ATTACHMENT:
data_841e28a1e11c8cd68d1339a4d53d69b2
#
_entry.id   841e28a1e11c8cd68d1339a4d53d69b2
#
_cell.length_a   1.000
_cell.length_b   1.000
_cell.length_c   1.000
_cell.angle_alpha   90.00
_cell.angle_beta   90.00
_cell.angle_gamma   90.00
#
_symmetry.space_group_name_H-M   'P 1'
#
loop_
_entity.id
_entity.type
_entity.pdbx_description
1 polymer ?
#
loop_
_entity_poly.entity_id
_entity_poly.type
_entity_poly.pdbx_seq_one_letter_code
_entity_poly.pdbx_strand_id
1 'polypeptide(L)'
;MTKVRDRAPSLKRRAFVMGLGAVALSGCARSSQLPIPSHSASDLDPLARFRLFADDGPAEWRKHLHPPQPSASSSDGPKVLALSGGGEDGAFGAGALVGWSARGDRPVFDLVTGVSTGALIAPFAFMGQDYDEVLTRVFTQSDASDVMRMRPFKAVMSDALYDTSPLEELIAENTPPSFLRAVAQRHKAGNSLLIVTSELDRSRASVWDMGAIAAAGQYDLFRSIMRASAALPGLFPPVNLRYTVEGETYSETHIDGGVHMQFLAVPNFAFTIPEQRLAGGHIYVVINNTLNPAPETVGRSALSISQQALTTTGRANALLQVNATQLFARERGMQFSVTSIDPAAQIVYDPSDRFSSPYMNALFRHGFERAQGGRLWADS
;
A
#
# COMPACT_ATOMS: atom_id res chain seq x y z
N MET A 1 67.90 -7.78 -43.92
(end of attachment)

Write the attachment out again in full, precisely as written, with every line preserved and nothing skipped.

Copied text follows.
data_841e28a1e11c8cd68d1339a4d53d69b2
#
_entry.id   841e28a1e11c8cd68d1339a4d53d69b2
#
_cell.length_a   1.000
_cell.length_b   1.000
_cell.length_c   1.000
_cell.angle_alpha   90.00
_cell.angle_beta   90.00
_cell.angle_gamma   90.00
#
_symmetry.space_group_name_H-M   'P 1'
#
loop_
_entity.id
_entity.type
_entity.pdbx_description
1 polymer ?
#
loop_
_entity_poly.entity_id
_entity_poly.type
_entity_poly.pdbx_seq_one_letter_code
_entity_poly.pdbx_strand_id
1 'polypeptide(L)'
;MTKVRDRAPSLKRRAFVMGLGAVALSGCARSSQLPIPSHSASDLDPLARFRLFADDGPAEWRKHLHPPQPSASSSDGPKVLALSGGGEDGAFGAGALVGWSARGDRPVFDLVTGVSTGALIAPFAFMGQDYDEVLTRVFTQSDASDVMRMRPFKAVMSDALYDTSPLEELIAENTPPSFLRAVAQRHKAGNSLLIVTSELDRSRASVWDMGAIAAAGQYDLFRSIMRASAALPGLFPPVNLRYTVEGETYSETHIDGGVHMQFLAVPNFAFTIPEQRLAGGHIYVVINNTLNPAPETVGRSALSISQQALTTTGRANALLQVNATQLFARERGMQFSVTSIDPAAQIVYDPSDRFSSPYMNALFRHGFERAQGGRLWADS
;
A
#
# COMPACT_ATOMS: atom_id res chain seq x y z
N MET A 1 67.90 -7.78 -43.92